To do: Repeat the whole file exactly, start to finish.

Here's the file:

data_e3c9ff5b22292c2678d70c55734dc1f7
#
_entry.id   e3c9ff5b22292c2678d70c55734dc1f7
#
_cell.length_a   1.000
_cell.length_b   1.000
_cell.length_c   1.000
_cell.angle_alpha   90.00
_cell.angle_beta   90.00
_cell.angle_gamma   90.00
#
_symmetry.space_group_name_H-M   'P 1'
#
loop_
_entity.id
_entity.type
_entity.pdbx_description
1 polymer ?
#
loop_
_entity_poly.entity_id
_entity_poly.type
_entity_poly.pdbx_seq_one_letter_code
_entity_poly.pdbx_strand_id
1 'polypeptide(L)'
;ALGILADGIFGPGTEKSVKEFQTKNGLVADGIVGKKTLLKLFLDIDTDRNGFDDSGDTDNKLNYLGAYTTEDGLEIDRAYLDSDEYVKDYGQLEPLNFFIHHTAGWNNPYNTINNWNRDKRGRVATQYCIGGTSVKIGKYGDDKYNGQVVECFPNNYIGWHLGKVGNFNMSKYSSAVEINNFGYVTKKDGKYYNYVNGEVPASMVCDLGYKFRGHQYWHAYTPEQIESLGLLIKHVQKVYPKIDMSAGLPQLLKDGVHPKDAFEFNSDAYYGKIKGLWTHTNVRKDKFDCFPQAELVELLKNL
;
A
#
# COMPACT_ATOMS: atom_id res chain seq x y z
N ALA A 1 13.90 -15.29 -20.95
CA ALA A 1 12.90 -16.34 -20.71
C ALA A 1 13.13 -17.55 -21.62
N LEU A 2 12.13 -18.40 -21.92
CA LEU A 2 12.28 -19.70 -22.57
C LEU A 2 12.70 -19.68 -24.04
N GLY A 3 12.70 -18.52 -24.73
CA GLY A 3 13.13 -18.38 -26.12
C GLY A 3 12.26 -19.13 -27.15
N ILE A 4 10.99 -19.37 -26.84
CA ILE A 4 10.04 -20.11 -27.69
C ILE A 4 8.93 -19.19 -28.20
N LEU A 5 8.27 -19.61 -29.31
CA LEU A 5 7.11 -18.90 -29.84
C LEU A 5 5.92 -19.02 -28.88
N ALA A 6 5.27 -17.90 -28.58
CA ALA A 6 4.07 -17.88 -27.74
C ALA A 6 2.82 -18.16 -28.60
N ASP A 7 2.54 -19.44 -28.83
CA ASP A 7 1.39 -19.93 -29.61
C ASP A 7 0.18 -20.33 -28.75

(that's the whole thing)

data_e3c9ff5b22292c2678d70c55734dc1f7
#
_entry.id   e3c9ff5b22292c2678d70c55734dc1f7
#
_cell.length_a   1.000
_cell.length_b   1.000
_cell.length_c   1.000
_cell.angle_alpha   90.00
_cell.angle_beta   90.00
_cell.angle_gamma   90.00
#
_symmetry.space_group_name_H-M   'P 1'
#
loop_
_entity.id
_entity.type
_entity.pdbx_description
1 polymer ?
#
loop_
_entity_poly.entity_id
_entity_poly.type
_entity_poly.pdbx_seq_one_letter_code
_entity_poly.pdbx_strand_id
1 'polypeptide(L)'
;ALGILADGIFGPGTEKSVKEFQTKNGLVADGIVGKKTLLKLFLDIDTDRNGFDDSGDTDNKLNYLGAYTTEDGLEIDRAYLDSDEYVKDYGQLEPLNFFIHHTAGWNNPYNTINNWNRDKRGRVATQYCIGGTSVKIGKYGDDKYNGQVVECFPNNYIGWHLGKVGNFNMSKYSSAVEINNFGYVTKKDGKYYNYVNGEVPASMVCDLGYKFRGHQYWHAYTPEQIESLGLLIKHVQKVYPKIDMSAGLPQLLKDGVHPKDAFEFNSDAYYGKIKGLWTHTNVRKDKFDCFPQAELVELLKNL
;
A
#
# COMPACT_ATOMS: atom_id res chain seq x y z
N ALA A 1 13.90 -15.29 -20.95
CA ALA A 1 12.90 -16.34 -20.71
C ALA A 1 13.13 -17.55 -21.62
N LEU A 2 12.13 -18.40 -21.92
CA LEU A 2 12.28 -19.70 -22.57
C LEU A 2 12.70 -19.68 -24.04
N GLY A 3 12.70 -18.52 -24.73
CA GLY A 3 13.13 -18.38 -26.12
C GLY A 3 12.26 -19.13 -27.15
N ILE A 4 10.99 -19.37 -26.84
CA ILE A 4 10.04 -20.11 -27.69
C ILE A 4 8.93 -19.19 -28.20
N LEU A 5 8.27 -19.61 -29.31
CA LEU A 5 7.11 -18.90 -29.84
C LEU A 5 5.92 -19.02 -28.88
N ALA A 6 5.27 -17.90 -28.58
CA ALA A 6 4.07 -17.88 -27.74
C ALA A 6 2.82 -18.16 -28.60
N ASP A 7 2.54 -19.44 -28.83
CA ASP A 7 1.39 -19.93 -29.61
C ASP A 7 0.18 -20.33 -28.75